I won the first tournament of the season, and along with it a new kayak and personal record five-pound spotted bass - a record I had been chasing for a couple years. I also added a couple second-place finishes, two other spotted bass, and a smallmouth over five pounds. I’ve never been one to brag or feel that I am better than anyone else, but I am one who never stops or slows down for the moment. I’m always excited and in a rush, pushing on to the next big thing. That can be the next cast, the next laydown, the next bend in the river, the next tournament, or the next experience in life. I overlook a lot of important things and rush on through. Thoroughness has never been my nature, and my fishing is the same. I never sit and work that shoal or laydown like I should. I bust through it with a swimbait and move on to the next. And God help me if there is another angler in the area; I speed up another notch.
Those overlooked details can have some serious consequences. If I had slowed down in Tennessee, I would have been able to take some mighty fine photos of my personal best smallmouth. And if I had slowed down to measure my fish carefully, it would have hit that next quarter-inch mark and given me another win and another kayak. But I just slapped the fish on the board, got my pictures, blasted through to the next shoal, and was left with some so-so photos and a “coulda-woulda-shoulda” second-place finish. In Alab
ama, I had one of the best swimbait bites I have ever experienced. I culled four fish over seventeen inches and caught some of the prettiest spotted bass I have ever seen. Did I stop to run some cool video? Did I stop and get some great photos? Nope - I just rushed through jacking as many jaws as humanly possible, and hit the takeout with tons of time to spare. If I didn’t rush so, I probably would have had the best swimbait cast-to-catch video compilation in my life. I also would have had some great photos that I had more than enough time to take. I probably would have sealed the deal on that last, giant spotted bass that likely would have approached six pounds, been the summation of a lifelong dream, and would have culled me into first place. But I didn’t. I made a quick cast, had an eye on the next shoal section, and didn’t get the hooks into it well enough.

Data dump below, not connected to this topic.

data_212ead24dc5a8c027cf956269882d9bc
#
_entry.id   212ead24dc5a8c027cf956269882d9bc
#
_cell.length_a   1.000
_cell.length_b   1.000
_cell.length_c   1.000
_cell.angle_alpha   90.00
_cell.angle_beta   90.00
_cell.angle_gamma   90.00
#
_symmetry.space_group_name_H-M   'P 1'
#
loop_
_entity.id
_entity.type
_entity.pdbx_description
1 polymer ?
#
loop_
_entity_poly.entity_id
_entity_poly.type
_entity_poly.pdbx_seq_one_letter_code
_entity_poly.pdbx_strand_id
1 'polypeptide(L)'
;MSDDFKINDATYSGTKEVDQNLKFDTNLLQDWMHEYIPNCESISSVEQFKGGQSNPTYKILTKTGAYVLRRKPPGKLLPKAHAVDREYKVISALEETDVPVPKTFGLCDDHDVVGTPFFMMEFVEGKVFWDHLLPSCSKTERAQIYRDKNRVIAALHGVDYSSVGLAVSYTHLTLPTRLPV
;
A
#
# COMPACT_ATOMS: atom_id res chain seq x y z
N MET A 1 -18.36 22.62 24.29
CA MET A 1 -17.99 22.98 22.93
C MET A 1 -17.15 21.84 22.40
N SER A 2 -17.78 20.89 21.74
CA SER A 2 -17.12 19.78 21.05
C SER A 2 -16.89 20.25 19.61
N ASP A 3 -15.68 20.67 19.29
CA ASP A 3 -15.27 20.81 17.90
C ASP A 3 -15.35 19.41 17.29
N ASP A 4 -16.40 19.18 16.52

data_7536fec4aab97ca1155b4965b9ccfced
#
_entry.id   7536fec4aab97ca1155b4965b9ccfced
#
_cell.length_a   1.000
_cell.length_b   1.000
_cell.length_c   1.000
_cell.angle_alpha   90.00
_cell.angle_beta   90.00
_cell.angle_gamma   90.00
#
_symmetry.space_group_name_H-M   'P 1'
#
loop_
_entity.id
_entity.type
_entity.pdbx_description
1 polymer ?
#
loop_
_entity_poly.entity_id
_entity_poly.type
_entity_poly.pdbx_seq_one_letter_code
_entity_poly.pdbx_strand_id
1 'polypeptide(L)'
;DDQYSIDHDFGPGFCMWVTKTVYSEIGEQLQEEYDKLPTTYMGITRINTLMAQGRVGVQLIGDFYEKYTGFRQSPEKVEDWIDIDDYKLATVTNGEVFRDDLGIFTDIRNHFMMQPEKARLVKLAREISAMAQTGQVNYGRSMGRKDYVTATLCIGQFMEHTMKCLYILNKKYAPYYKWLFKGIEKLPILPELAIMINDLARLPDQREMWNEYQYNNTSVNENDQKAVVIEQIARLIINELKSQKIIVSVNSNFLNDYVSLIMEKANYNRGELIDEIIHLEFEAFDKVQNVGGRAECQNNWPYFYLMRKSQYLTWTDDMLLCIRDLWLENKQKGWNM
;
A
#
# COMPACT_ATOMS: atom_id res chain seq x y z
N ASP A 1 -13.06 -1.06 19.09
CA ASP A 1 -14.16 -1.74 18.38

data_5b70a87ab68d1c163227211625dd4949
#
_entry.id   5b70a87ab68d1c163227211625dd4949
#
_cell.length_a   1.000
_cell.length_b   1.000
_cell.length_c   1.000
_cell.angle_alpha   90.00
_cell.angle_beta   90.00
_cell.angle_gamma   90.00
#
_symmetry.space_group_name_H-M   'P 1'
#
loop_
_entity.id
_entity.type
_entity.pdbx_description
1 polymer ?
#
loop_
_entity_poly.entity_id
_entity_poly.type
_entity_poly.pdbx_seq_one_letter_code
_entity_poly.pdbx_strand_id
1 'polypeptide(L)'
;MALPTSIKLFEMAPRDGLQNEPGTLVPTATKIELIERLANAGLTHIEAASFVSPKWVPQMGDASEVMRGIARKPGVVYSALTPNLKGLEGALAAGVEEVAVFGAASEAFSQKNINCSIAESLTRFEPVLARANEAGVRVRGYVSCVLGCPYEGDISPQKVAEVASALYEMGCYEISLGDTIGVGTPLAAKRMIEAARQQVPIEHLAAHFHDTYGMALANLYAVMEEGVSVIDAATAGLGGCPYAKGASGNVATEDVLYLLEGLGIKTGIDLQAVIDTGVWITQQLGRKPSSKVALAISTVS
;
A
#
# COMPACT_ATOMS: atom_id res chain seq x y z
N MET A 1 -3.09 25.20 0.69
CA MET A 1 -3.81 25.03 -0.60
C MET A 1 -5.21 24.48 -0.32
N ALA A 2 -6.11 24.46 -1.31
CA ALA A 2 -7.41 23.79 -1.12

If I would ever learn to slow down, take care of what’s important, take one step at a time, and handle all my business, I would likely have stopped and uploaded the 52” of Coosa River spotted bass I had on my camera to the River Bassin “submit fish” form. If I would ever learn to slow down, I would have zipped up my wader pocket after my wife called to check in on me. Better yet, I would have put my phone in my nice dry box. I probably would have culled one of the short fish I had and made that push for River Basser of the Year. But I didn’t. I hurried through, looking for that next shoal to toss a bait. I hung my Jackson Kayak “Big Rig” up on rock, hopped out to push it across, slipped, and sent my kayak downriver, forcing me to jump in and grab the rear handle. My phone got soaked and zapped my virtual stringer, leaving me cold, wet, and out of time and fish. I held a portion of first place in the River Bassin series for almost the entirety of the season, but lost everything with a simple careless mistake.
Humble pie has a harsh bite, and an even worse aftertaste that can linger for weeks. It is a tough thing to swallow, but you learn a lot about yourself when you get chewed up by your own emotions and spit out the other side. I beat myself up for a good long while. “Why did this have to happen?” “Why did I have to lose it all in the end?” I had to learn the hard way that running helter-skelter, leaving the pieces to fall how they may, and overlooking those fine details you chose to overlook can really cost when the time comes to pay. So, I took a long look at myself and made some changes to make myself a better person and angler. Here I sit, preparing for the 2015 season on the River Bassin Trail. I have high hopes for more wins and more personal bests. Maybe I will catch that six- pound spot or smallmouth, or land that eight- pound largemouth. Maybe I will win the National Championship or River Basser of the Year. Either way, I plan on slowing down, taking care of those details, enjoying time with friends, getting that perfect photo or video, and loving life on the water!